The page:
Eugene Driscoll, News-Times (Danbury, Ct.), Apr. 18
DANBURY — Mayor Mark Boughton has called for some state police officers to be deputized as immigration agents and crack down on illegal immigrants in Danbury and around the state.
“The federal government has an inability to do its job as it relates to immigration,” Boughton said. “The fact of the matter is that this is out of control. I recognize that we are a nation of immigrants. This is not about immigrants. This is about illegal immigration. There is a difference.”
Under a 1996 federal immigration law, any municipality or state can make the request for its officers to be deputized. Boughton wrote a letter Friday to state Attorney General Richard Blumenthal asking him to start the process with the federal government.
In a prepared statement, the attorney general said he would review the request.
“I sympathize with the reasons for this serious and responsible proposal. We will analyze and evaluate Mayor Boughton’s request immediately and respond as soon as possible,” Blumenthal said.
A state police spokesman did not return a call for comment Friday.
The city’s estimated 15,000 illegal immigrants have been in the news several times in the past week. On Friday, The News-Times reported the city government is working on a law that would ban volleyball games that attract large crowds in residential neighborhoods. The games are a staple of Ecuadoran culture.
Meanwhile, an anti-illegal immigrant group announced plans to hold its inaugural meeting at the American Legion on Triangle Street Monday.
Enough is enough, said Wilson Hernandez, an American citizen who is past president of the Ecuadorian Civic Center.
Boughton’s proposal is “shocking. I thought the mayor was more compassionate with us. I’m breathless at this moment, believe me,” Hernandez said.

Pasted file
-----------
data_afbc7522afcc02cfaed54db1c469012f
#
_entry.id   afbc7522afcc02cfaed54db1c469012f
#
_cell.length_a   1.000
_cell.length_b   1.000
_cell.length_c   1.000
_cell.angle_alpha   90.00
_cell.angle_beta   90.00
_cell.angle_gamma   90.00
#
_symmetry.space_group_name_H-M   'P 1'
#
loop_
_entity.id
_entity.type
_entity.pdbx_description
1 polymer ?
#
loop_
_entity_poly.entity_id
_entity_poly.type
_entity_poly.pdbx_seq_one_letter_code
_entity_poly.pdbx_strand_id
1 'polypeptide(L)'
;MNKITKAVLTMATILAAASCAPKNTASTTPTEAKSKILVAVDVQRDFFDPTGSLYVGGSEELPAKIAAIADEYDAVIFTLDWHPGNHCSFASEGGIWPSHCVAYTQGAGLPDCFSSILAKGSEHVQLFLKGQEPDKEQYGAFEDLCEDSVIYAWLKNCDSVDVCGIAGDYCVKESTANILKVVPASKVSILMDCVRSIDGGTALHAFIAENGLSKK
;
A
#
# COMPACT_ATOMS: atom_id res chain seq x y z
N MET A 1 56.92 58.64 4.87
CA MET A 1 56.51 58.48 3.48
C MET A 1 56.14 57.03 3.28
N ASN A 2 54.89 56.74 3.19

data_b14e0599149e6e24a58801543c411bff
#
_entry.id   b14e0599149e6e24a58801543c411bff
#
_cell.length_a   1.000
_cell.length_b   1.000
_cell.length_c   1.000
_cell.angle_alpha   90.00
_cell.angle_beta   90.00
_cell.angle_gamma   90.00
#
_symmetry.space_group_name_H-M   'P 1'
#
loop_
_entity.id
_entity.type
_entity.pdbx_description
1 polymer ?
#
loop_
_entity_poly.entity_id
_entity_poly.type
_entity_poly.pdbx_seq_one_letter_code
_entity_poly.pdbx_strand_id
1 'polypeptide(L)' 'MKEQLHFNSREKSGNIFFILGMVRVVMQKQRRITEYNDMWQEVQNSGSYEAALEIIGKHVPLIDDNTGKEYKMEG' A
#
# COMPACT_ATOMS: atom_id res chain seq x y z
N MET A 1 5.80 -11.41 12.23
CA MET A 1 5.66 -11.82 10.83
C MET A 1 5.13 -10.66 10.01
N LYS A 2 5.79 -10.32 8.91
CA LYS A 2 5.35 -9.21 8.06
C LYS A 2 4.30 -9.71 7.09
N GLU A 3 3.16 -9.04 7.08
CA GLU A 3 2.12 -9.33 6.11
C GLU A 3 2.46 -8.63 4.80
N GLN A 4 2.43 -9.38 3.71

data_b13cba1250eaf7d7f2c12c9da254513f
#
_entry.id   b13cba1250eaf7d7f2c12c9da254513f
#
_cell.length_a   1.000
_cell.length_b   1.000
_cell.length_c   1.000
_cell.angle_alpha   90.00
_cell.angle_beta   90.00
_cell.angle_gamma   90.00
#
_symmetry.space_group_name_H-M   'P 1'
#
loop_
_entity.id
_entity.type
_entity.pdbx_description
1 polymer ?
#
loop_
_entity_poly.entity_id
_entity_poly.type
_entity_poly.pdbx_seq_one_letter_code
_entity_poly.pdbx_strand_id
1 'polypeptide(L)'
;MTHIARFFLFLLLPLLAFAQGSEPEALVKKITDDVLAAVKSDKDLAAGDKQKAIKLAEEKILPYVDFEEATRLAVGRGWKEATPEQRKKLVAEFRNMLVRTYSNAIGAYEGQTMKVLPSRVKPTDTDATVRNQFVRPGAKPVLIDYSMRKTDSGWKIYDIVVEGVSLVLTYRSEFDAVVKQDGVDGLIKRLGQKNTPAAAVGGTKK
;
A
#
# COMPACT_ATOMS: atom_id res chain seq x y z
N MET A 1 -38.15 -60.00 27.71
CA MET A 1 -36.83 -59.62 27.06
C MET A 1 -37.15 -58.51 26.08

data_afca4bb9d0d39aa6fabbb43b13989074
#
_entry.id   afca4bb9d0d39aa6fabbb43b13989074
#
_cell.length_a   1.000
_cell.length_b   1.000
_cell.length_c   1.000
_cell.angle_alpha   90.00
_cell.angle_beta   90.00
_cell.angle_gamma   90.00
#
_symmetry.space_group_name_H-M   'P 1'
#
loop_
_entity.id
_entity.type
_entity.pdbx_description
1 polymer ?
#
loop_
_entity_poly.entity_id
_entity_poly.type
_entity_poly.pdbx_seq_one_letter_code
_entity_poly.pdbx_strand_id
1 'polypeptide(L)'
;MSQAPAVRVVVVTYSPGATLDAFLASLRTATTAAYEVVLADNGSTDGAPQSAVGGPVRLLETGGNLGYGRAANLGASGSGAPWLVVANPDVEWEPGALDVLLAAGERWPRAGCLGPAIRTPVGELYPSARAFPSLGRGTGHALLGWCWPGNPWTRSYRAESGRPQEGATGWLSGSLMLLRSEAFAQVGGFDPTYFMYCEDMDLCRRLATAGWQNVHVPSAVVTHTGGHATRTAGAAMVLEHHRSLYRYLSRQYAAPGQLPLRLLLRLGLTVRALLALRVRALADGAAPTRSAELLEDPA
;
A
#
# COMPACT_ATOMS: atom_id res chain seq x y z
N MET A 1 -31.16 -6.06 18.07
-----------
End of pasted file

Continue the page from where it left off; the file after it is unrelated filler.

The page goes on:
Under the deputization program, officials from the U.S. Immigration and Customs Enforcement would run a five-week training program during which they would teach Connecticut officers about federal immigration laws. The officers also take classes on civil liberties and understanding different cultures.
Once officers complete the training, they return to regular patrols. The officers don’t necessarily look for illegal immigrants, but when they find someone who seems to lack documentation, they can access a federal data base to see if the person is wanted for a crime. They can also issue a summons ordering a person to appear in federal immigration court.
In the court, a federal immigration judge can sort out the residency questions, said Manny Van Pelt, spokesman for U.S. Immigration and Customs Enforcement. Van Pelt said the trained officers do not conduct illegal alien sweeps.
“This allows the local municipality the option of simply issuing that alien a (notice to appear) if there is a question,” Van Pelt said. “The alien is put into immigration proceedings and they can state their case to an impartial immigration judge.”
Only a handful of officers in two states — Florida and Alabama — have completed the training. Los Angeles has a six-month pilot program underway for police who work in some of its jails.